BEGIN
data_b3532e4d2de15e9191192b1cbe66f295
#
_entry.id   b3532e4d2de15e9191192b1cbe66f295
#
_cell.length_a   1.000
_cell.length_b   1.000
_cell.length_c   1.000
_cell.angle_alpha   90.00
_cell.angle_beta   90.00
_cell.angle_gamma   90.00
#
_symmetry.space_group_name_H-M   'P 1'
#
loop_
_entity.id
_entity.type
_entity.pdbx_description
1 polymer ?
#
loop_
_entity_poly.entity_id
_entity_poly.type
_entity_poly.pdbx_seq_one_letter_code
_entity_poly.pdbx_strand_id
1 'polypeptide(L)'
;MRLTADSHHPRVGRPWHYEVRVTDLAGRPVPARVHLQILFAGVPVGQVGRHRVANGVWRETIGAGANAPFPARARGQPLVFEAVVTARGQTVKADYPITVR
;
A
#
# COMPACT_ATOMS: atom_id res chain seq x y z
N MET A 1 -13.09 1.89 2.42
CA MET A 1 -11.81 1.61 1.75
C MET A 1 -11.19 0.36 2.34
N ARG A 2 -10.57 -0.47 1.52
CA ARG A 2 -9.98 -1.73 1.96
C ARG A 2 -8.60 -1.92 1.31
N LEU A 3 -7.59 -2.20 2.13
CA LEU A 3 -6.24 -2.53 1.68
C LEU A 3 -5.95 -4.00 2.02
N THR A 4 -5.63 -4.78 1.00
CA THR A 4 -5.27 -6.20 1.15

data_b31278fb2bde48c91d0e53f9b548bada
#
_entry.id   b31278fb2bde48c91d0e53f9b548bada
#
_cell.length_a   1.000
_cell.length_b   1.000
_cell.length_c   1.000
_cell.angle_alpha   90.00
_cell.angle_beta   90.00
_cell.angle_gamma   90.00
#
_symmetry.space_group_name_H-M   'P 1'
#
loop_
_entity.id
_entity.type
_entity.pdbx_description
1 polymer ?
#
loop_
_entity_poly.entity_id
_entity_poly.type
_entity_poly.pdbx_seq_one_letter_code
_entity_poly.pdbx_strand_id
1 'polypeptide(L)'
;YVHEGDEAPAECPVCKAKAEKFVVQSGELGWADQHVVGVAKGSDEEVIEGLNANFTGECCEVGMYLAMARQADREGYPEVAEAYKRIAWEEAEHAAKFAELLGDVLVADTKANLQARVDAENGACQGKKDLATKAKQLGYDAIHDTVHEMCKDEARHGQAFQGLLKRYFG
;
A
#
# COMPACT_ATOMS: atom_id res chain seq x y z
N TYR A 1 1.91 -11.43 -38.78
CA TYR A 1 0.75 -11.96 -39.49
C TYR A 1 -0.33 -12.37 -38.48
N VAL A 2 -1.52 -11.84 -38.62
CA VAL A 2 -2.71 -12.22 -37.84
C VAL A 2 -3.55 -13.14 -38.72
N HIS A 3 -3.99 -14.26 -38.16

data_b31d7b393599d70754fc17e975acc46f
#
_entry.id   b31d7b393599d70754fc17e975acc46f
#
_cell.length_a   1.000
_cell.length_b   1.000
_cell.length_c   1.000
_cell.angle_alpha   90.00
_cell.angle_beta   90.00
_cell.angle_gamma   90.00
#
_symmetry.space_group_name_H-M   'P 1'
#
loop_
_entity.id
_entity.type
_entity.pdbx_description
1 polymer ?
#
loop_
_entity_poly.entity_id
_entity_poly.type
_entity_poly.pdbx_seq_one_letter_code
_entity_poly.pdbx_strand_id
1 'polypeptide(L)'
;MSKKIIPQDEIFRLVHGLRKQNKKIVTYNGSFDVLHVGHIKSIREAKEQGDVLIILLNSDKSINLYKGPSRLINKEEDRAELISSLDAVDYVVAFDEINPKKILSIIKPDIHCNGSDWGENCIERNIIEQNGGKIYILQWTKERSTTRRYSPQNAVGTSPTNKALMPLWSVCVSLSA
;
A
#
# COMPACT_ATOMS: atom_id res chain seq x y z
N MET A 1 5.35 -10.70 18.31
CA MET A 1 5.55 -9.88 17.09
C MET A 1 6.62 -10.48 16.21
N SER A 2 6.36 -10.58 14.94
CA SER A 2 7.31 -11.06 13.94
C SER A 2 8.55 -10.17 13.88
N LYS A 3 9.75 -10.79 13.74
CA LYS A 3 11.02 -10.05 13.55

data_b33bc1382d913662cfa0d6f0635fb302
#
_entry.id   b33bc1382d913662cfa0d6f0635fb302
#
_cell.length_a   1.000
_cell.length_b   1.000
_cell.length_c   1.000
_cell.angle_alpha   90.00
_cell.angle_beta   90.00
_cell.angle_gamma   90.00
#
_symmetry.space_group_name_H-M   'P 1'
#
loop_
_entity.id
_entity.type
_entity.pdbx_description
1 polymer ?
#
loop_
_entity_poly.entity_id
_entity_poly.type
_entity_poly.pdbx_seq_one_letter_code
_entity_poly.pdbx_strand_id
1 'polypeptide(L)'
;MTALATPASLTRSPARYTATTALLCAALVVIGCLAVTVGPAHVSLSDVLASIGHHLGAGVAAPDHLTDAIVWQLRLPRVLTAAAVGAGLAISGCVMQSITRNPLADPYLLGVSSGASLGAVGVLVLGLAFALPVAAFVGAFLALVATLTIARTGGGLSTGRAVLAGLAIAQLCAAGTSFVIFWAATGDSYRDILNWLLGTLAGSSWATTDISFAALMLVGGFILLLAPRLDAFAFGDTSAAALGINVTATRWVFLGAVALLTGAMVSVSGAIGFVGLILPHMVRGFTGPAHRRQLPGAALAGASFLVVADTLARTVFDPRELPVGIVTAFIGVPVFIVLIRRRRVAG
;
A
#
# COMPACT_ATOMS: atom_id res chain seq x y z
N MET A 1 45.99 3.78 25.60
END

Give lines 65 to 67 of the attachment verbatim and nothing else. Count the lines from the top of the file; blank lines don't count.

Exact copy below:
_entity_poly.pdbx_strand_id
1 'polypeptide(L)'
;YVHEGDEAPAECPVCKAKAEKFVVQSGELGWADQHVVGVAKGSDEEVIEGLNANFTGECCEVGMYLAMARQADREGYPEVAEAYKRIAWEEAEHAAKFAELLGDVLVADTKANLQARVDAENGACQGKKDLATKAKQLGYDAIHDTVHEMCKDEARHGQAFQGLLKRYFG